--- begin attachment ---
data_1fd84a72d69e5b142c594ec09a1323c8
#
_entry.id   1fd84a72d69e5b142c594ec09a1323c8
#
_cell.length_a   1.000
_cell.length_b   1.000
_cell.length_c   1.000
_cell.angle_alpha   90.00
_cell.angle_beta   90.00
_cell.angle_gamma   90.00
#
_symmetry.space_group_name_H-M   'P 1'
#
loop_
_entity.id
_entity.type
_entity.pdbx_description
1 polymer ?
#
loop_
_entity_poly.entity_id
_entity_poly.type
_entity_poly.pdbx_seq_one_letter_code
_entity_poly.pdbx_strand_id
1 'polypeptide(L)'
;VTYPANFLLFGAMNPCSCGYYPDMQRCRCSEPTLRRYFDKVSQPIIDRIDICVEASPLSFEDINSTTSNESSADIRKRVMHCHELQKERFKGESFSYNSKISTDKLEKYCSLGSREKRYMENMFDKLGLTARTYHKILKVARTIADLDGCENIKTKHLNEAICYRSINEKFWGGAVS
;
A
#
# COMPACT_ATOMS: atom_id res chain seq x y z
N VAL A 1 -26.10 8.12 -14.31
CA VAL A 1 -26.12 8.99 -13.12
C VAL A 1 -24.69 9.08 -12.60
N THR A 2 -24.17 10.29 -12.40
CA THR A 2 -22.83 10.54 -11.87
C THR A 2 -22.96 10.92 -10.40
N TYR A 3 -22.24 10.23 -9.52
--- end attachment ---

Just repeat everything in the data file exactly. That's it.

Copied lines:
data_1fd84a72d69e5b142c594ec09a1323c8
#
_entry.id   1fd84a72d69e5b142c594ec09a1323c8
#
_cell.length_a   1.000
_cell.length_b   1.000
_cell.length_c   1.000
_cell.angle_alpha   90.00
_cell.angle_beta   90.00
_cell.angle_gamma   90.00
#
_symmetry.space_group_name_H-M   'P 1'
#
loop_
_entity.id
_entity.type
_entity.pdbx_description
1 polymer ?
#
loop_
_entity_poly.entity_id
_entity_poly.type
_entity_poly.pdbx_seq_one_letter_code
_entity_poly.pdbx_strand_id
1 'polypeptide(L)'
;VTYPANFLLFGAMNPCSCGYYPDMQRCRCSEPTLRRYFDKVSQPIIDRIDICVEASPLSFEDINSTTSNESSADIRKRVMHCHELQKERFKGESFSYNSKISTDKLEKYCSLGSREKRYMENMFDKLGLTARTYHKILKVARTIADLDGCENIKTKHLNEAICYRSINEKFWGGAVS
;
A
#
# COMPACT_ATOMS: atom_id res chain seq x y z
N VAL A 1 -26.10 8.12 -14.31
CA VAL A 1 -26.12 8.99 -13.12
C VAL A 1 -24.69 9.08 -12.60
N THR A 2 -24.17 10.29 -12.40
CA THR A 2 -22.83 10.54 -11.87
C THR A 2 -22.96 10.92 -10.40
N TYR A 3 -22.24 10.23 -9.52